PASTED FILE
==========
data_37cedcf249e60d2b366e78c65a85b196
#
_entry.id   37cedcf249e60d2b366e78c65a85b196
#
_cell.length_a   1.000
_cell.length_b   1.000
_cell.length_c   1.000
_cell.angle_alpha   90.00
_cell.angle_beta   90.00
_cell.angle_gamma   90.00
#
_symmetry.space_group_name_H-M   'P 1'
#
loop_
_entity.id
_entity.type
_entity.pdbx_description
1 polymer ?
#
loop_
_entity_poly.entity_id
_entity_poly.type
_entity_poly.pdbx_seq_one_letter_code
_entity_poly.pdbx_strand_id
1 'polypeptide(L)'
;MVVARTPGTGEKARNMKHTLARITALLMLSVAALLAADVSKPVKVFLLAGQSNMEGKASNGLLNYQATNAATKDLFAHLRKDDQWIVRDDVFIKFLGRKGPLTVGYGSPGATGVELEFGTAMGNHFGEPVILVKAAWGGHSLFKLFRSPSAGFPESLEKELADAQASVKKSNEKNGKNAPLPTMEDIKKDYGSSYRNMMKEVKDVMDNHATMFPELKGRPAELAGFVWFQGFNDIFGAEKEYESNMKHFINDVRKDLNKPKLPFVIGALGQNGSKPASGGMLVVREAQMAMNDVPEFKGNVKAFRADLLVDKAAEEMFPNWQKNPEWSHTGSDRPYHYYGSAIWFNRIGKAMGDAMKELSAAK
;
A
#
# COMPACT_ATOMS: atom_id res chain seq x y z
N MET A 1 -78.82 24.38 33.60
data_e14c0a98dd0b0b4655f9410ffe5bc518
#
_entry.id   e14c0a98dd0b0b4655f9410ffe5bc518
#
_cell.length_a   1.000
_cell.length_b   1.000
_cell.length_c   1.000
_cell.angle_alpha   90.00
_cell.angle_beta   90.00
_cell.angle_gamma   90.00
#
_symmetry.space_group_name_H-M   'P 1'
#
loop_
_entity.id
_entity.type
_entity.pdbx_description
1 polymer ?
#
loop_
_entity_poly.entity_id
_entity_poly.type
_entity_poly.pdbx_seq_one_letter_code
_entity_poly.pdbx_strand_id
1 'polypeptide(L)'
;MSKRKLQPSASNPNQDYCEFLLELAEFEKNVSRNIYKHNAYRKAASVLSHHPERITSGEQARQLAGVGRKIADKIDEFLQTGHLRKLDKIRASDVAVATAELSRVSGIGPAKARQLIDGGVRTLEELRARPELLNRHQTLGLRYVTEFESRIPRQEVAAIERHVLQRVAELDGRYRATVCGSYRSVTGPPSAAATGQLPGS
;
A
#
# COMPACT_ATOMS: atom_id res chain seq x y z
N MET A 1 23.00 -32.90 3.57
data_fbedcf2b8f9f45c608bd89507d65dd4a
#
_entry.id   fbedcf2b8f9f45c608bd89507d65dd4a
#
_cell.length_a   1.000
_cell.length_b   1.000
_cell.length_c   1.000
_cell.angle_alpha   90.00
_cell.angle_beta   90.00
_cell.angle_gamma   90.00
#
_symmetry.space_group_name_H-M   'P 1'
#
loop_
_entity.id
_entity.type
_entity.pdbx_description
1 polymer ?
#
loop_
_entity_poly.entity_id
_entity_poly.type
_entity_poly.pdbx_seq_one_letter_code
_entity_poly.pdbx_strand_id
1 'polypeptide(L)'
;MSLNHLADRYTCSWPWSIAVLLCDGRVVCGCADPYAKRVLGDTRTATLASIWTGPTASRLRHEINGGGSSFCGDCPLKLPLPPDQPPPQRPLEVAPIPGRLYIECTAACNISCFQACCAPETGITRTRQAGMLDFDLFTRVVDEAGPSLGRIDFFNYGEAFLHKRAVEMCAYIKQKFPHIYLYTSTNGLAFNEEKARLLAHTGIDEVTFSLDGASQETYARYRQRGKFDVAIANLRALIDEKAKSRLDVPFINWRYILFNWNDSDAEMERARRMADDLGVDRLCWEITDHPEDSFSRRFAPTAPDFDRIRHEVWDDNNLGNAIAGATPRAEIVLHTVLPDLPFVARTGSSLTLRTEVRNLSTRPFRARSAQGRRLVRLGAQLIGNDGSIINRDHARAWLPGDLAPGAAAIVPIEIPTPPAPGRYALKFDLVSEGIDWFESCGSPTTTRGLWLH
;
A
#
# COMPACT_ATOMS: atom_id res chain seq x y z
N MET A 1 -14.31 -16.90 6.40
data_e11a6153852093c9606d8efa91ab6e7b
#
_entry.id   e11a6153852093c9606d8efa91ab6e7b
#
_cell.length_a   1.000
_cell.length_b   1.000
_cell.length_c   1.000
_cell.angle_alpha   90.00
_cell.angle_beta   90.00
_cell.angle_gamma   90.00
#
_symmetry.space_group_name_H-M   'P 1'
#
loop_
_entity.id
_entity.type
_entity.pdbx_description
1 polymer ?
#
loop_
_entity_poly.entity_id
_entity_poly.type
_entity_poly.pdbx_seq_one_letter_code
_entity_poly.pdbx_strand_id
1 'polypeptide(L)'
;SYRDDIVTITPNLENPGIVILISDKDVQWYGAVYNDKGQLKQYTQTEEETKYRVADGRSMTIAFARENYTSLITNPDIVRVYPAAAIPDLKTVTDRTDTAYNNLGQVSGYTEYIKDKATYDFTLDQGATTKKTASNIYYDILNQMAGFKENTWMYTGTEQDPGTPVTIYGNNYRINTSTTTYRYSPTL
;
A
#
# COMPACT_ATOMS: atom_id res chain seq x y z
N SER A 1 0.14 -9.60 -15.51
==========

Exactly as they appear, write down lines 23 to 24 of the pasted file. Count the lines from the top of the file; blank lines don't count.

_entity_poly.pdbx_seq_one_letter_code
_entity_poly.pdbx_strand_id